I’ve been sitting with this track for a good month now and found it pretty difficult to construct logical, legible sentences to describe just exactly how intensely it has rocked me to the core. Indie music is experiencing a renaissance unlike any other at the moment; on one end you’ve got alt-country kids like Night Beds rolling out of the darkness with impeccable portraits of lament and self-doubt, while at the other pole, jerky math-rock bands like Foals have graduated to full-blown metal riffage because they feel like they’ve earned it. In fact, its colliding with the mainstream at such a consistent rate that once you peel off the top layer of Biebers, Brunos and boy bands, what’s happening underneath is starting to look a lot like the news feed on the music blogs we grew up with. This means the capacity to be surprised or enthused by a new piece of music from the ever-growing genre, whether that be in the form of electronic bleeps, strummed chords or hip-hop beats, is significantly diminished. We already heard your band when it was called The Postal Service. We liked this back when it was called The Futureheads. Et cetera. I don’t think it’s a grand statement to say that I’ve absorbed more of this stuff than the average music lover. Which is precisely why when I tell you that you absolutely have to stop what you’re doing and listen to Autre Ne Veut, you better believe I mean it.
We’ve had a lot of talk on this site lately about artists who work really hard on crafting a musical ‘persona’, whether that be a look or a sound or a back story, and then promptly ditch it to go onto an idea that actually becomes their saving grace. This includes guys like Fyfe on a minor scale but can be bumped all the way up to Lana Del Rey or Lady Gaga. By all accounts, the one-man genius behind Autre Ne Veut – French (I hope) for ‘I think of none other’ – has done a bit of a turn from recalling the slink of D’Angelo on his debut and going hell-for-leather on his follow-up, Anxiety, which sounds like what happens when you take every Prince scream from every song ever and re-imagine it for the earbud generation. All of those are sweeping generalisations to help describe something I find quite impossible to pigeonhole and even more difficult to stop playing. ‘Play By Play’ was not the first single to be released from Anxiety, but it’s surely the best. A twisted, hand-wringing trip through classic soul, throbbing electronics and post-rock, all-in aesthetic, ‘Play By Play’ is so emotionally involving that you’ll feel like you need to lie down after listening to it. It careens wildly from half-time jams to four-on-the-floor pumping, layering crystal clear, superbly executed vocals and synth parts on top of each other to the point of them almost being unbearable before bursting into flames all over the place. And it rains, that fire. For at least three minutes.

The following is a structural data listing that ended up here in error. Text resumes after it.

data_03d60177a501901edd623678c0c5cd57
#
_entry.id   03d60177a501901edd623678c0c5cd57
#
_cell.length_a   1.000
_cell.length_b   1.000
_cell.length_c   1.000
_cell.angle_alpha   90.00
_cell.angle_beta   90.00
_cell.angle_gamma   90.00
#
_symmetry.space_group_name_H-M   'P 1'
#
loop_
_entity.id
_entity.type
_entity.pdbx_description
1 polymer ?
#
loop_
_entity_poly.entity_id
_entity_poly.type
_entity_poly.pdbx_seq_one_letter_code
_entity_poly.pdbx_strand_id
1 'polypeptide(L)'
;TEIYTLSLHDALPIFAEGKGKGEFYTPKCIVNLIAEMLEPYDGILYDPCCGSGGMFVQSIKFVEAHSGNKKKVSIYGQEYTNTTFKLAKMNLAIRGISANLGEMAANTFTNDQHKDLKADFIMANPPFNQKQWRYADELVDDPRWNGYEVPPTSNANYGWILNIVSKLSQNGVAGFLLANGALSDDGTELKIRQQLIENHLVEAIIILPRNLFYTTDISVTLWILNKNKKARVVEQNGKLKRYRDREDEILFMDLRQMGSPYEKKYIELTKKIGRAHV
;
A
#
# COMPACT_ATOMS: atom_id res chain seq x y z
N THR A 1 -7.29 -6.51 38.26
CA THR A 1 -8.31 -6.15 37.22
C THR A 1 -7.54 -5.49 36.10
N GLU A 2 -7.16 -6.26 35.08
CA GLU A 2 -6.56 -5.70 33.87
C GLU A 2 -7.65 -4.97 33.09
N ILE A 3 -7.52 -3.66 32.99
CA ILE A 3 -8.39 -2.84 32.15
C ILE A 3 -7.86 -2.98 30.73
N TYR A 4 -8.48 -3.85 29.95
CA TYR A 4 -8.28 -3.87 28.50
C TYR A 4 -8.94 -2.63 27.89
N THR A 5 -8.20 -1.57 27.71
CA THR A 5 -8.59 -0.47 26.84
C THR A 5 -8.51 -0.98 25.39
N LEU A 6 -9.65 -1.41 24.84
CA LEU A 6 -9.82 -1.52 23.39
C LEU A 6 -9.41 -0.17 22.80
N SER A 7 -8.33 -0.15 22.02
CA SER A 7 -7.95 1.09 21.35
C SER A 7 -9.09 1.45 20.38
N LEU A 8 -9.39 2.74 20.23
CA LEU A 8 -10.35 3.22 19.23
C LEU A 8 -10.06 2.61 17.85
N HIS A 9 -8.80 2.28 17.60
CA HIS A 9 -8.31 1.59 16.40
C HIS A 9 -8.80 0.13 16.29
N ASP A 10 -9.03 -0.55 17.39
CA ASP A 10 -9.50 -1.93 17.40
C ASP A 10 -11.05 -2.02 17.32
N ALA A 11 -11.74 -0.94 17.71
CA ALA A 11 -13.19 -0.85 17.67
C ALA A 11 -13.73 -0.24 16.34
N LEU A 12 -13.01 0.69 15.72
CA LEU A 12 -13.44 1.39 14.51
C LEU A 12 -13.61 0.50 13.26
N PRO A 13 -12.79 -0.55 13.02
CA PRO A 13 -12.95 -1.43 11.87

I’ve had to review albums – entire albums – in the last six months that have fewer ideas in them than this five minutes. It’s taken the best of ’80s without being kitsch about it, the passion of the ’90s without lapsing into throwback and the technological innovations of the new millennium – the really cool, cutting edge ones – without letting them obscure the melody. And the melody here, whichever one you choose to latch onto once they start flying thick and fast, deserve to be the main focus. It would be overdone, you know, in the Antony & The Jonhsons sense, if it wasn’t so goddamn compelling. From the two minute mark, when it becomes the companion piece to Usher’s ‘Climax’ mixed with an entire choir worth of glitter-drenched pathos, it’s unstoppable. Sometimes there is just a song that you have to show everyone, because it really is fucking amazing.
This is it.
Autre Ne Veut – ‘Play By Play’